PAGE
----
It’s cheese day! Time to bundle in the car and head up to Preston to replenish our dwindling cheese supplies. After all, the people of Stretford appear to be VERY good at eating cheese so it doesn’t tend to stick around long. Preston’s a veritable gold mine of cheese production with three very interesting and very different dairies inhabiting a single postcode.
OK, so these dairies do deliver and I know it would probably be much easier to get them to drop the stuff off on their rounds but there’s something very lovely about picking it off the shelves myself while hearing which is the cheese makers favourite cheese and which one has been the biggest pain in the arse to make.
First stop is Greenfield’s, the smallest on the round. We’ve been told to get there ASAP because they like to finish early on a Friday (apparently the cow related industry is jam packed with early risers). My first couple of trips to Greenfield’s were greeted with some surprise – apparently it’s relatively unusual for their customers to rock up in a car to pick up an order and proceed to spend about 20 minutes roaming around the store room gazing at all the cheese – but they’re more used to it now and are happy to let me have a look at all the cheese making stuff. I’m even introduced to the head cheese man which leaves me a little star struck. I’ve gone for lots of the flavoured cheeses this month as they seemed to go down well last month but don’t quite go as far as purchasing the apparently popular chilli-con-cheddar.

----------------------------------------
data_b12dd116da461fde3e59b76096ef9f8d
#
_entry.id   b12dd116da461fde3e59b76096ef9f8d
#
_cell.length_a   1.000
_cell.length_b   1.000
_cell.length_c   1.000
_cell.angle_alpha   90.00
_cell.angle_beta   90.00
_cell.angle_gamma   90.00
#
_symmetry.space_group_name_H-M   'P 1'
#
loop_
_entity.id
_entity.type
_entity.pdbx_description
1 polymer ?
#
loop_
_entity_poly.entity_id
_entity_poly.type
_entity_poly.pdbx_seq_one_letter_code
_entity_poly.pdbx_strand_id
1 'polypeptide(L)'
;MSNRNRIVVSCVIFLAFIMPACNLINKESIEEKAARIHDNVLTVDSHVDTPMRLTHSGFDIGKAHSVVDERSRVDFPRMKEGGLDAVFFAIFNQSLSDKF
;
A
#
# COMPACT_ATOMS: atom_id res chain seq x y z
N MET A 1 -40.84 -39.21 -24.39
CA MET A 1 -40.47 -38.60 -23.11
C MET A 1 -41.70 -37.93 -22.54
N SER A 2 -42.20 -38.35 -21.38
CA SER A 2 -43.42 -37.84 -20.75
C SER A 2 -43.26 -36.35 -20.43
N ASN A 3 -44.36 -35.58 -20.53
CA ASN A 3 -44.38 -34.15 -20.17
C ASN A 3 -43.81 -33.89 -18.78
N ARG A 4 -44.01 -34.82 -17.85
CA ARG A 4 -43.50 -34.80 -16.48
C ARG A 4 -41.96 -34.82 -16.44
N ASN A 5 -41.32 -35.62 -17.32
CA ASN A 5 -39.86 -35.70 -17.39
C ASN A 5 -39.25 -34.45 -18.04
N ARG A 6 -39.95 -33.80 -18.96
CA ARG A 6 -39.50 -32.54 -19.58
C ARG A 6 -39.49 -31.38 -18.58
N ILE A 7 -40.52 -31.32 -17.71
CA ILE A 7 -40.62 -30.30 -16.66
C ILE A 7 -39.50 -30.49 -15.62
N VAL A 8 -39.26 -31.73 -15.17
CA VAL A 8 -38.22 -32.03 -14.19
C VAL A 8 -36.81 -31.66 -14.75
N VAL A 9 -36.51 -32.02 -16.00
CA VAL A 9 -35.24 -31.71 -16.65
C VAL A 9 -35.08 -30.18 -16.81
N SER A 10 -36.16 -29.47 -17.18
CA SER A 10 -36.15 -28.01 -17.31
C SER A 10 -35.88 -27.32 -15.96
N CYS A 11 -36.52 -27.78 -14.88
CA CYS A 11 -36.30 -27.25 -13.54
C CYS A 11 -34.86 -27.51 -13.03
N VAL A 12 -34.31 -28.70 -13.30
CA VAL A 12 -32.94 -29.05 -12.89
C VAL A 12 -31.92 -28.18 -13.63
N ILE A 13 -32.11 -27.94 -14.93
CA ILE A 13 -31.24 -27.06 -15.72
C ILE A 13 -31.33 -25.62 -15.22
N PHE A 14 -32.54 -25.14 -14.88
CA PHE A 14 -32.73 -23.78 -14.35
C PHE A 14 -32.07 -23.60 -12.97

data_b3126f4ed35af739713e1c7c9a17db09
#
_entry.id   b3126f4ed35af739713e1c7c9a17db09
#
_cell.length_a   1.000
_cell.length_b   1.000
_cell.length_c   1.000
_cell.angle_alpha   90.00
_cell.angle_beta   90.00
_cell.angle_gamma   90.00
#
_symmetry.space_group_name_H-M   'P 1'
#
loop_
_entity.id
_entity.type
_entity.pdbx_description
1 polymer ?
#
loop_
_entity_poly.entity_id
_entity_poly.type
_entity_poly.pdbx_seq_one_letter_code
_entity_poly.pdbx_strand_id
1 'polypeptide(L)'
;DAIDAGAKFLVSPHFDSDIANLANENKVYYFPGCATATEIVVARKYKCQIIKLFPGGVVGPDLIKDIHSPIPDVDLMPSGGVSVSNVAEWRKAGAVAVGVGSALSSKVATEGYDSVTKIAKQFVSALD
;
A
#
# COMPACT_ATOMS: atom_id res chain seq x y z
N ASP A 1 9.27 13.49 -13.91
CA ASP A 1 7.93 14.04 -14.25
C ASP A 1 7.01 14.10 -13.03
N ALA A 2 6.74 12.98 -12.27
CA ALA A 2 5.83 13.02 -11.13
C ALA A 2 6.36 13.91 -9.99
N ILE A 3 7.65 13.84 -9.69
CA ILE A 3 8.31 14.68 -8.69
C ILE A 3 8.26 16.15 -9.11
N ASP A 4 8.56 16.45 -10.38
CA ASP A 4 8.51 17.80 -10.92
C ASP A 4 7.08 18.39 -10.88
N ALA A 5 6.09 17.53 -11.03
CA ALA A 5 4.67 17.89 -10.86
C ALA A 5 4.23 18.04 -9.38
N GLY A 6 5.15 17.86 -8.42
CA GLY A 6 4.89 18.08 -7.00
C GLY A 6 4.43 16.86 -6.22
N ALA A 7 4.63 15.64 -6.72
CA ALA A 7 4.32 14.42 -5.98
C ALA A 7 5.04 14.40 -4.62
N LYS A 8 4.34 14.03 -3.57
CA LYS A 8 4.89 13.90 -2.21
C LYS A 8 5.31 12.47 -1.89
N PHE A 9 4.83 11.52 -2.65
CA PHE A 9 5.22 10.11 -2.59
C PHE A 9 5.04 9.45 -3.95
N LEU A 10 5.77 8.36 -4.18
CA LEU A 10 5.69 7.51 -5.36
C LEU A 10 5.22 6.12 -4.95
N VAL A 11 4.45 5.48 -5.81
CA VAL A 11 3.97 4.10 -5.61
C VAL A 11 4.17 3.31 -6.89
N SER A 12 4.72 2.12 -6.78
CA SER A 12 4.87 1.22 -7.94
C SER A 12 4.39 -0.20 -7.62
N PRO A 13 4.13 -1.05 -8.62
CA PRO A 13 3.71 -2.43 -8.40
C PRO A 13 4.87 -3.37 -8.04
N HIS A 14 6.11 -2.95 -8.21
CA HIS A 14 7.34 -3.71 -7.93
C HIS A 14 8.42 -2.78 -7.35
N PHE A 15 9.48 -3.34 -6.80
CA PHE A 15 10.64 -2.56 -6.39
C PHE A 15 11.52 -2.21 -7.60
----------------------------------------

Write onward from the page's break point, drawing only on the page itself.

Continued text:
Next up is Carron Lodge, a national distributor and an altogether bigger affair. I don a high vis and am taken to be shown around by a somewhat bemused employee. Carron Lodge stock and distribute cheeses from all over Europe so their warehouse is packed with the weird and wonderful, though I’m only really interested in the cheeses they make themselves. The great thing about Carron Lodge is that they have their own smoke house and can apparently smoke anything with only a few hours notice (posing the immediate challenge of working out what is the coolest thing I could get smoked though apparently neither beer, bread nor jam would work). We pick up some smoked stilton and smoked cheddar but decide against the smoked feta this time (amazing!) We also settle on some delicious cloth-wrapped red leicester and a ‘true grit’ super mature cheddar, imbued with many of those lovely little salt crystals that set apart a really great cheddar.
Our final stop is the Dew Lays factory which is set up to be a much more visitor friendly experience and has a small museum area as well as a farm shop selling astonishingly expensive Cheshire chorizo. By now I’m pretty well laden down with cheese but can’t resist a couple of moons of Garstang Blue, the creamy texture and delicate palate of which can engage even the faddiest of cheese eaters.
Before I started Sip Club my warped urban mind laboured under the expectation that everything I consumed must be created on such a huge industrial scale that the people creating it were totally detached from the finished product. It’s heartening to find so many people so locally who spend their days crafting relatively small scale high quality food products. I only wish I had their dexterity.